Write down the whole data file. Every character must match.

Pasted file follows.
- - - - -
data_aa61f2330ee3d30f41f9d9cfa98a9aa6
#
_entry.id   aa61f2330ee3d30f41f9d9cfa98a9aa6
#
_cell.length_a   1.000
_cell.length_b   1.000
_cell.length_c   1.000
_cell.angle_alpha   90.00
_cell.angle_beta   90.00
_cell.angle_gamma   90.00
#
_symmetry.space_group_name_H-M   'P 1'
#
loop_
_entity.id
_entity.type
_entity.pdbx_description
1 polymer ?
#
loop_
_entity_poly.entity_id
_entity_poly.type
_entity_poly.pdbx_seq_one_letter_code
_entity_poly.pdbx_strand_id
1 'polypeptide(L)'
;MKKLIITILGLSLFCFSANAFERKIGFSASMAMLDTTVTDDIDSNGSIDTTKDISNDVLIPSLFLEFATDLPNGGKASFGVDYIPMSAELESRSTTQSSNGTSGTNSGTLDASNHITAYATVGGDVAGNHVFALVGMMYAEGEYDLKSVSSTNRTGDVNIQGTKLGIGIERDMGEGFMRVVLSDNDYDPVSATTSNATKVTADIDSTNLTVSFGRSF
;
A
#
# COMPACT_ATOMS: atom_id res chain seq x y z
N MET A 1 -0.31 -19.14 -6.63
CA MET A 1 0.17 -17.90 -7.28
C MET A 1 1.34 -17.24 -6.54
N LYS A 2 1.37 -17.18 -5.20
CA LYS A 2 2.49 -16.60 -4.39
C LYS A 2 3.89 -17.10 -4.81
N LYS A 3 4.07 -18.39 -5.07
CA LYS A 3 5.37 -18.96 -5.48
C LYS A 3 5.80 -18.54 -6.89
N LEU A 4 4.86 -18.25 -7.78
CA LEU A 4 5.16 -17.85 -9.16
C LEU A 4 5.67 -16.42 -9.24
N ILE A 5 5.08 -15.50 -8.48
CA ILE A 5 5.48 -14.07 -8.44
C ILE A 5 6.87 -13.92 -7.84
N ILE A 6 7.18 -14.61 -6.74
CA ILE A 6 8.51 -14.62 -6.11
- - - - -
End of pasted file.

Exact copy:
data_aa61f2330ee3d30f41f9d9cfa98a9aa6
#
_entry.id   aa61f2330ee3d30f41f9d9cfa98a9aa6
#
_cell.length_a   1.000
_cell.length_b   1.000
_cell.length_c   1.000
_cell.angle_alpha   90.00
_cell.angle_beta   90.00
_cell.angle_gamma   90.00
#
_symmetry.space_group_name_H-M   'P 1'
#
loop_
_entity.id
_entity.type
_entity.pdbx_description
1 polymer ?
#
loop_
_entity_poly.entity_id
_entity_poly.type
_entity_poly.pdbx_seq_one_letter_code
_entity_poly.pdbx_strand_id
1 'polypeptide(L)'
;MKKLIITILGLSLFCFSANAFERKIGFSASMAMLDTTVTDDIDSNGSIDTTKDISNDVLIPSLFLEFATDLPNGGKASFGVDYIPMSAELESRSTTQSSNGTSGTNSGTLDASNHITAYATVGGDVAGNHVFALVGMMYAEGEYDLKSVSSTNRTGDVNIQGTKLGIGIERDMGEGFMRVVLSDNDYDPVSATTSNATKVTADIDSTNLTVSFGRSF
;
A
#
# COMPACT_ATOMS: atom_id res chain seq x y z
N MET A 1 -0.31 -19.14 -6.63
CA MET A 1 0.17 -17.90 -7.28
C MET A 1 1.34 -17.24 -6.54
N LYS A 2 1.37 -17.18 -5.20
CA LYS A 2 2.49 -16.60 -4.39
C LYS A 2 3.89 -17.10 -4.81
N LYS A 3 4.07 -18.39 -5.07
CA LYS A 3 5.37 -18.96 -5.48
C LYS A 3 5.80 -18.54 -6.89
N LEU A 4 4.86 -18.25 -7.78
CA LEU A 4 5.16 -17.85 -9.16
C LEU A 4 5.67 -16.42 -9.24
N ILE A 5 5.08 -15.50 -8.48
CA ILE A 5 5.48 -14.07 -8.44
C ILE A 5 6.87 -13.92 -7.84
N ILE A 6 7.18 -14.61 -6.74
CA ILE A 6 8.51 -14.62 -6.11